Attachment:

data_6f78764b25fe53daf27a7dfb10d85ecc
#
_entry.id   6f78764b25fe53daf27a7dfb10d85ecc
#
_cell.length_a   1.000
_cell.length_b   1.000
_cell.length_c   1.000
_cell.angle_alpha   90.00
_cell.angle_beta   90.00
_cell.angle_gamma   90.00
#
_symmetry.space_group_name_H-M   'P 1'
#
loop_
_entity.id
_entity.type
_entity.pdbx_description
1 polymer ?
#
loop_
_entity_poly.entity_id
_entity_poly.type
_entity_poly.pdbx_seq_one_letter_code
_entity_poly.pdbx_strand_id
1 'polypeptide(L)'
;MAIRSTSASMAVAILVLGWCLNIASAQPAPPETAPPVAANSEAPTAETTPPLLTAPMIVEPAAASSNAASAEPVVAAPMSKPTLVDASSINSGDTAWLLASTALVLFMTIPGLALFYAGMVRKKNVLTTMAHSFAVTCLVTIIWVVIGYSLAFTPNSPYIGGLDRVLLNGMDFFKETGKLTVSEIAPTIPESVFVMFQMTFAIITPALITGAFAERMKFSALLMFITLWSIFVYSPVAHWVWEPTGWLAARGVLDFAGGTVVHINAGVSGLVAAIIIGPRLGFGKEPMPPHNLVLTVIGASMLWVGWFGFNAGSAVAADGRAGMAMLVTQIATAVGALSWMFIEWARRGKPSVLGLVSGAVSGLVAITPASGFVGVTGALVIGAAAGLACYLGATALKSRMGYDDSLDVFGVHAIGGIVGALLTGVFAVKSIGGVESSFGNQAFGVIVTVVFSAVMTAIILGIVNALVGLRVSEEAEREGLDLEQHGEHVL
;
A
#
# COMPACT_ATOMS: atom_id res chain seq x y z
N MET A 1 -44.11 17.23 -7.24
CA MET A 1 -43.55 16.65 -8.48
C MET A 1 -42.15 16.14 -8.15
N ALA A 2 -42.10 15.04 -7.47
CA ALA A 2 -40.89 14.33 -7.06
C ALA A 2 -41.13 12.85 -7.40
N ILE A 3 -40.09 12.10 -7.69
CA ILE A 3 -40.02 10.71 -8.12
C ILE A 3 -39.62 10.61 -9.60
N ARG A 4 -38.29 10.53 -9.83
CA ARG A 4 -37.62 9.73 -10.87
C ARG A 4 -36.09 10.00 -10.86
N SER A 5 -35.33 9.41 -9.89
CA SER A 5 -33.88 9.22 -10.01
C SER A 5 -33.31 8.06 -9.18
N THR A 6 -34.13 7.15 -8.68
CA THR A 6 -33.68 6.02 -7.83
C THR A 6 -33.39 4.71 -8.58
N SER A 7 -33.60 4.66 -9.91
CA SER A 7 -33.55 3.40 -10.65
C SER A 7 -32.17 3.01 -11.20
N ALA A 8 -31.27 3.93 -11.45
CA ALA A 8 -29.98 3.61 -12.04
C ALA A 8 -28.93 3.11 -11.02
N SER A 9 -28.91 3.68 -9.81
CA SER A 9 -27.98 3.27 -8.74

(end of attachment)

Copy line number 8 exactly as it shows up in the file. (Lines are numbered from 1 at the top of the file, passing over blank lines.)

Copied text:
_cell.angle_alpha   90.00